By Cate McCurry and Aoife Moore, Press Association
Ireland’s Foreign Affairs Minister has said the country will not stand in the way if the British Government asks for an extension to Article 50.
Simon Coveney said they want to avoid a no-deal Brexit scenario as “everyone loses”.
Speaking to reporters in Dublin, he said: “The (Withdrawal) Agreement was a compromise on both sides.
“We want to continue to advocate for that deal and provide where possible the reassurance and clarifications that may be needed in Westminster to have that deal ratified.
“If it is the case that in some point in the future the British Government seeks an extension of Article 50, that will have to have EU approval, but that is not something we would stand in the way of.
“All focus now needs to be on the deal and providing clarifications on the detail of that deal.”
His comments come after he warned the British Government that time for “wishful thinking” is over if it wants to avoid crashing out of the European Union.
The Tanaiste was addressing ambassadors and dignitaries attending the Global Ireland 2025 Heads of Mission Conference on Tuesday morning.
Germany’s Foreign Minister Heiko Maas also attended the event at Dublin Castle.
Ahead of a vote on Theresa May’s Withdrawal Agreement in Westminster next week, Mr Coveney said there is no alternative to the agreement “waiting to be dusted off”.
He said: “It is also wishful thinking to ignore the default outcome if nothing else is agreed – that default is a crash-out.”
Mr Coveney said: “Surely now is the time in Westminster for everyone, in government and in opposition, to cast aside unrealistic options based on promises that simply cannot be delivered.
“If that doesn’t happen quickly, in the absence of that realism, it is the hardliners who think no price is too high to pay for their version of Brexit who will win out to everyone’s cost, including Ireland’s.”
The concept of the backstop – an agreement governing the customs status of the Ireland/Northern Ireland border in the event that Britain and the EU cannot agree a long-term relationship by the end of 2021 – has been the main sticking point preventing Mrs May’s Withdrawal Agreement from being passed by Parliament.
It is opposed by a hardline group of MPs from her own Tory Party, as well as their Democratic Unionist Party allies.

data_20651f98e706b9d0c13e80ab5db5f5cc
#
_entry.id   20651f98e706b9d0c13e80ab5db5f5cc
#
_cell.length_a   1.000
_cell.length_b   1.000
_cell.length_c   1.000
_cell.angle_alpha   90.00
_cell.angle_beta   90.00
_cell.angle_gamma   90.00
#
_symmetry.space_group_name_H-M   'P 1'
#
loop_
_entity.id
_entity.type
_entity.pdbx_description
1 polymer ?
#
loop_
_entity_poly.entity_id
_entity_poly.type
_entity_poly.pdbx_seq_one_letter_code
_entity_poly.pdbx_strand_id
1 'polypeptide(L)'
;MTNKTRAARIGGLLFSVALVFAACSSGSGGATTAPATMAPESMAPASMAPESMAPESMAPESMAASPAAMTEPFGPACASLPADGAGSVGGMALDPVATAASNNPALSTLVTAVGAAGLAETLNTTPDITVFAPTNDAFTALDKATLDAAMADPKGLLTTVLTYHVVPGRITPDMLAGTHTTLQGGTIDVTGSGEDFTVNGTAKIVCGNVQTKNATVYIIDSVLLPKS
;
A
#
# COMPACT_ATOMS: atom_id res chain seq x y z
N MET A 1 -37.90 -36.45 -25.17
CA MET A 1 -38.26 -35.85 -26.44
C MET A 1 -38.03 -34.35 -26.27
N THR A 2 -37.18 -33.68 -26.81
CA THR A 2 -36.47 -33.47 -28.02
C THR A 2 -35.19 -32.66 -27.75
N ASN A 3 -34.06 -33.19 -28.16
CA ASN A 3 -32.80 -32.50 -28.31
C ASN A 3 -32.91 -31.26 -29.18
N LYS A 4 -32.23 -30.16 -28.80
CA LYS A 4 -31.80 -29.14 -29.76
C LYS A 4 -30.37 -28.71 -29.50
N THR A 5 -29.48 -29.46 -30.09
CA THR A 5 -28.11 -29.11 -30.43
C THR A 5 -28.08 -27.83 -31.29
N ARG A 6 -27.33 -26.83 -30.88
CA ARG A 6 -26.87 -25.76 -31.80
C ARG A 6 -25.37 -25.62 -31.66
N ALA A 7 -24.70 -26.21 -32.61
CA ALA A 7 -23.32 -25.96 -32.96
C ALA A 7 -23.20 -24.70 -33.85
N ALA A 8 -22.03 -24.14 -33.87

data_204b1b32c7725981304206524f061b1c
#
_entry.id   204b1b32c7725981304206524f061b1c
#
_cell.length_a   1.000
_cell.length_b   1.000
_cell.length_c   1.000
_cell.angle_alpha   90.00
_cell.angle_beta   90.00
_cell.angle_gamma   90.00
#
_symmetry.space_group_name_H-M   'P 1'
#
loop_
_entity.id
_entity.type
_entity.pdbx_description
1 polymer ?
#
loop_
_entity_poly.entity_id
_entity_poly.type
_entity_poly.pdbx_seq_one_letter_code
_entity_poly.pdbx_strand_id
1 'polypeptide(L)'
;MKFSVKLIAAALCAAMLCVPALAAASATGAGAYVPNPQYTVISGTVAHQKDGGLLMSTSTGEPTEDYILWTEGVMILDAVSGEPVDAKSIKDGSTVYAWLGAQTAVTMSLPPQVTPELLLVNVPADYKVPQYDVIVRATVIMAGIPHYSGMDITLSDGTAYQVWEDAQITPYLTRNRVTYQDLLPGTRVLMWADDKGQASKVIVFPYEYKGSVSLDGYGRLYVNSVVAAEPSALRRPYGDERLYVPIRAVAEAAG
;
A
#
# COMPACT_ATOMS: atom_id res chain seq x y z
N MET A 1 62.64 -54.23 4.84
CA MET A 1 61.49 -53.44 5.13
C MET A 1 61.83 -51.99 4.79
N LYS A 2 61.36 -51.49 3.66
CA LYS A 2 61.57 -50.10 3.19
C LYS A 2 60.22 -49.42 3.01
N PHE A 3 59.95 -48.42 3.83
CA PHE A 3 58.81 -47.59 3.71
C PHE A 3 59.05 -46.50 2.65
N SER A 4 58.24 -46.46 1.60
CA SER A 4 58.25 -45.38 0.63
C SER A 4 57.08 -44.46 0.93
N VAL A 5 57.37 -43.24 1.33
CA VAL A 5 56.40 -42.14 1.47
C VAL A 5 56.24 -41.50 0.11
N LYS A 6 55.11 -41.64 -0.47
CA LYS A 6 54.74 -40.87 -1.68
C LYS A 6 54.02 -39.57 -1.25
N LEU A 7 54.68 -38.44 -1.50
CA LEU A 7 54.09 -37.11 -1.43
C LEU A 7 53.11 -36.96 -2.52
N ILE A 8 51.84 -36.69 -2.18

Mr Coveney said these are “fateful days and weeks” in British politics.
“I remain convinced that there is a majority in the UK Parliament which will do all it can to avert a disastrous crash-out Brexit,” he added.
“I am also of the view that the deal obtained by Prime Minister May – which, in relation to the famous backstop, was significantly modified to address UK concerns – that that deal is fundamentally a good one.
“Once the decision to proceed with leaving the EU was taken, it was important to move ahead in a way which protected the UK’s economy and the peace process in Northern Ireland. And this deal, the very best available, achieves those vital goals.
“The European Council provided reassurances about the backstop in December and we are ready to provide additional clarifications if these are helpful.
“However, we cannot re-open the Withdrawal Agreement text itself, which was the product of multiple compromises and highly detailed negotiations in a very wide range of areas.”
Mr Maas told members of the press that he will “not give up hope” ahead of next week’s crucial vote at Westminster.
“I believe that we are dealing with a fair compromise,” he said.
“Because if we end up with the situation where Theresa May has no majority, we have a very difficult situation.”
Mr Maas, who also spoke at the event, said there is “too much at stake to take this lightly” adding that a border in Ireland is “unacceptable”.
“During the Brexit negotiations all 27 member states agreed on a position and stood by it, including full solidarity behind Ireland,” he said.
“Avoiding a hard border is a fundamental concern.”
Mr Maas added: “A second takeaway from Brexit is that we must not take our rules-based international order for granted.
“For the Irish, nationalism does not mean taking back control, as Brexiteers claim.
“A willingness to compromise and a common set of rules lie at the heart of our European success story.”